|Resource outside the region or compartment or filtered because of a service limit (details aren't visible)|
Working with VCN Topologies
The VCN topology routing diagram helps visualize the networking components that are part of the selected VCN up to the subnet level. With such visualization, you can focus on cross-AD deployment, routing and network security configurations. VCNs can also be viewed in Security mode that shows relationships with security lists and network security groups (NSGs) with other virtual network resources. When you view a VCN in one of these modes you can easily switch to the other mode.
You can view and understand the following from this diagram and information panel:
- Which subnets and VLANs belong to the VCN
- How subnets and VLANs are organized across availability domains
- How Security lists are applied within the VCN
- How NSGs are applied within the VCN
- Whether subnets in a VCN are public or private
- How subnets and VLANs are organized across compartments
- Which gateways (RPG, LPG, NGW, SGW, IGW) are part of the VCN
- Which routes are defined between subnets and gateways
The Virtual Network Map uses the following symbols and conventions:
|Regional resources||Routable resources not internal to the VCN but routable from the VCN are shown in the left side of the canvas, which is shaded and separated by a dashed line.|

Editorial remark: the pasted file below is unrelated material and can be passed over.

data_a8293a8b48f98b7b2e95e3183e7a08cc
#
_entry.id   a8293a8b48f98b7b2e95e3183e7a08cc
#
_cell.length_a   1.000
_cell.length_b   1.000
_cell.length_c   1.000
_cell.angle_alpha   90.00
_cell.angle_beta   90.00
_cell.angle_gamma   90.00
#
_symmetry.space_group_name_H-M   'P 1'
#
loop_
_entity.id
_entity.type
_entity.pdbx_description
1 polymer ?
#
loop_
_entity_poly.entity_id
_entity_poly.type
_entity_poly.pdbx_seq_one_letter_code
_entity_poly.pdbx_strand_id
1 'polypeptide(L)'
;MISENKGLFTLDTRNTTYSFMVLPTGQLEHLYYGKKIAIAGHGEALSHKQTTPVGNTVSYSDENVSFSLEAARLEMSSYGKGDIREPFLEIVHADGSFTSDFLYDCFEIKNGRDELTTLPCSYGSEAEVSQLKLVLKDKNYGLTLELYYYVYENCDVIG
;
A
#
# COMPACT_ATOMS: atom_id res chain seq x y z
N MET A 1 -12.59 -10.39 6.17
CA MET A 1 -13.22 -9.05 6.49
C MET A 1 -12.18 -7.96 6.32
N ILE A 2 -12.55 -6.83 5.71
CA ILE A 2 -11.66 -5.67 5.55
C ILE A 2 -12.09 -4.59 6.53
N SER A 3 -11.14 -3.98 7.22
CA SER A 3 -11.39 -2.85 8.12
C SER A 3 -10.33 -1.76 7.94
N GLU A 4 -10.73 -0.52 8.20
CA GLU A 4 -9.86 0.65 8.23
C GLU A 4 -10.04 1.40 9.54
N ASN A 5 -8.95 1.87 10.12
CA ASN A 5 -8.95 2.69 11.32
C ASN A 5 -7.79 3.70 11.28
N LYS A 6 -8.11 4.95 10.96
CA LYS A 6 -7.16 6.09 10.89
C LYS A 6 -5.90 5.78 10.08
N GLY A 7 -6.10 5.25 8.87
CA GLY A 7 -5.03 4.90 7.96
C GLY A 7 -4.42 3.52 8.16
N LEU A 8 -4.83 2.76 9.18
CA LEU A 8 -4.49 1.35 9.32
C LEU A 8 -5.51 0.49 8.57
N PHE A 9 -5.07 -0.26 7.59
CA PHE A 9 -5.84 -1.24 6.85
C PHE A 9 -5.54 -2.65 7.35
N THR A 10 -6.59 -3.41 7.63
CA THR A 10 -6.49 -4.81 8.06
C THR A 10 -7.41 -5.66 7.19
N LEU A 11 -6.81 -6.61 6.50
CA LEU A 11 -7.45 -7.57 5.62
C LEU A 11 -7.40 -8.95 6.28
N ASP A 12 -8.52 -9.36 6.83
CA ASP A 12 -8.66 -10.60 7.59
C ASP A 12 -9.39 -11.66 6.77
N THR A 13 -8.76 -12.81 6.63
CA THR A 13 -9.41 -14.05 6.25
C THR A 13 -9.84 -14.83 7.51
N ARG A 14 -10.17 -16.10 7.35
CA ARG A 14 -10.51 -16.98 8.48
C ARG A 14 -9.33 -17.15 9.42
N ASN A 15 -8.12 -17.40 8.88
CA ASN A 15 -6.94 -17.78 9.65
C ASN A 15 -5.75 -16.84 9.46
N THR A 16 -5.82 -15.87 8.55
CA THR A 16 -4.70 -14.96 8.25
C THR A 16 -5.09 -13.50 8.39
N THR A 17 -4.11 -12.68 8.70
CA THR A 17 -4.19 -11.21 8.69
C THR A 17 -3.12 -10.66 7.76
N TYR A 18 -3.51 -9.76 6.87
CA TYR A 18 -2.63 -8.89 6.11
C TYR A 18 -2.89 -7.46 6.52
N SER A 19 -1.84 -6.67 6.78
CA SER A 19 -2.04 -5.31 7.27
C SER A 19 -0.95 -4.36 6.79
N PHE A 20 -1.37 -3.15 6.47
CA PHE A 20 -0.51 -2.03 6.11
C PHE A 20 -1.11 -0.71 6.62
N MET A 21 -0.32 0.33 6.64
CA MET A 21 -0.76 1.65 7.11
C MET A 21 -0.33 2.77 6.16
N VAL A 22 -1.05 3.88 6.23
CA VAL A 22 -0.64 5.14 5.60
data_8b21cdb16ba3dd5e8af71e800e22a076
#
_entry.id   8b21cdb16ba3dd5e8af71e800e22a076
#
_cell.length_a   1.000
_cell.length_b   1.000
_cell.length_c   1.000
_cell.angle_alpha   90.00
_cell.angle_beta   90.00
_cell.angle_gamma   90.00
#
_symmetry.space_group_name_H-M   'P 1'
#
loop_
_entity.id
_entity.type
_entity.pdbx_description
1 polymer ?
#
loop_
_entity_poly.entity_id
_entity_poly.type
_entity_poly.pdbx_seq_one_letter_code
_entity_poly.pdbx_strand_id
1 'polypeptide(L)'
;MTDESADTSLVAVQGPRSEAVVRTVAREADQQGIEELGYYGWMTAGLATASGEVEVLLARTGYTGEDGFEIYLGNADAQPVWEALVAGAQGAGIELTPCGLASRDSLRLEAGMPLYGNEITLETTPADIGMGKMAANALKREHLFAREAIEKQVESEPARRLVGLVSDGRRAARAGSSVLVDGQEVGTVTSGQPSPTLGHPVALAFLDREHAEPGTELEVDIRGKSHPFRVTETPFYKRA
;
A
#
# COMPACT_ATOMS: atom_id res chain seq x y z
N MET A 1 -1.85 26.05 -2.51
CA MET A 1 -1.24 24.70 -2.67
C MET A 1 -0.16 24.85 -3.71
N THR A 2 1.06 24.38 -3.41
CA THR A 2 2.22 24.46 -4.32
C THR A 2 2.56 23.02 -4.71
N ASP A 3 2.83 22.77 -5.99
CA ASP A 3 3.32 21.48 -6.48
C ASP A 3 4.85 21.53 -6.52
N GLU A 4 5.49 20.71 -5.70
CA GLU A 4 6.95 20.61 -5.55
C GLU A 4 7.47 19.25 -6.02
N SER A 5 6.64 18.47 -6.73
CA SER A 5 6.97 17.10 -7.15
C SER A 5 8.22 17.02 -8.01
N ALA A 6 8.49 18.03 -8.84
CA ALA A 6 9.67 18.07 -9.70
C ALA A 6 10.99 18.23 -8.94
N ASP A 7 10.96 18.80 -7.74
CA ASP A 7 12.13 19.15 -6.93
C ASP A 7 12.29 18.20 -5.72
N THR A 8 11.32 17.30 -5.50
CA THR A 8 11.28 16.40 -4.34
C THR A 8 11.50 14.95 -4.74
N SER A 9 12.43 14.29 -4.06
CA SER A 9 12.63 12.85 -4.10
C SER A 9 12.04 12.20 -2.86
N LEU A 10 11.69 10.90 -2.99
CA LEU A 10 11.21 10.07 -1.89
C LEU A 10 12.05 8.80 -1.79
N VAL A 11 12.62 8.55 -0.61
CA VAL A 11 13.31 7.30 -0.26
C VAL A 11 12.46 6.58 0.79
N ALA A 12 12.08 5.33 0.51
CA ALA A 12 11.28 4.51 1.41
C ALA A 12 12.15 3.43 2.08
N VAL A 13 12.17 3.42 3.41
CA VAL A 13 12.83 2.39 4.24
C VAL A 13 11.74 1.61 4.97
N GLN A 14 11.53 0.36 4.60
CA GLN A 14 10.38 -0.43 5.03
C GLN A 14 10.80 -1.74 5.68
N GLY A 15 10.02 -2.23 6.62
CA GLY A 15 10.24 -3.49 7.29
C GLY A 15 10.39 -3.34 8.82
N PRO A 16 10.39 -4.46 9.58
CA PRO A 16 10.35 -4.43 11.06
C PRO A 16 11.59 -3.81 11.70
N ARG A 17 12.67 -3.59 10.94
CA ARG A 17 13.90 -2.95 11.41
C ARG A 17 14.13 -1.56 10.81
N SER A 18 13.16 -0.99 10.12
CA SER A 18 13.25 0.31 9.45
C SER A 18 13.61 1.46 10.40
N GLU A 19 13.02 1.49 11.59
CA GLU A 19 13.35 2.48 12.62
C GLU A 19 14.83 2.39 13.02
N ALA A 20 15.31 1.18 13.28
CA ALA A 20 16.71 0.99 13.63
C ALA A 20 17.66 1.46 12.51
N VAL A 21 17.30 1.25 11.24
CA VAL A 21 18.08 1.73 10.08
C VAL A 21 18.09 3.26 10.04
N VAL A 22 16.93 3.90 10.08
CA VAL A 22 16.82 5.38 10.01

|Other directly connected VCNs|
|VCN resources||VCN resources such as subnets and VLANs are shown in the main area of the canvas. Gateways connecting the VCN to other resources in the region are shown on the dashed line defining the border of the VCN.|
|Public Subnet (S)|
|Private Subnet (S)|
Load balancers and compute instances in a subnet aren't shown in this view. That level of detail is shown in the subnet maps.
Working With Subnet Maps
The main VCN topology diagram helps visualize the networking components that are part of the selected VCN up to subnet level, but no further. For each subnet in the VCN, you can access a Subnet resource map that examines resources inside the subnet in either Inventory or Security mode. When you view a subnet map in one of these modes you can easily switch to the other map mode.
The Subnet Inventory map lists resources in the subnet such as network load balancers, load balancers, and compute instances. A resource summary and more details are available for each of these resources.
The Subnet Security map also lists the resources in the subnet, but you can use this mode to click a resource and see what security lists and network security groups are associated with a specified resource.
You can view and understand the following from these diagrams and information panel:
- What compute instances and VLANs belong to the subnet
- How security lists are applied to compute instances and load balancers within the subnet
- How network security groups are applied to VNICs associated with compute instances
- Whether instances in a subnet have public or private VNICs
- How network security groups and security lists are organized across compartments
The Subnet Inventory map and Subnet Security map use the following symbols and conventions:
|Public Network Load Balancer (NLB)|
|Private Network Load Balancer (NLB)|
|Public Load Balancer (LB)|
|Private Load Balancer (LB)|
|Mount Target (MT)|
|Kubernetes Cluster (OKE)|
|Compute instance (I)|
|Security list (SL)||
SLs are shown the left side of the resource list while in Security mode.
|Network security groups (NSG)||
NSGs are shown on the right side of the resource list while in Security mode.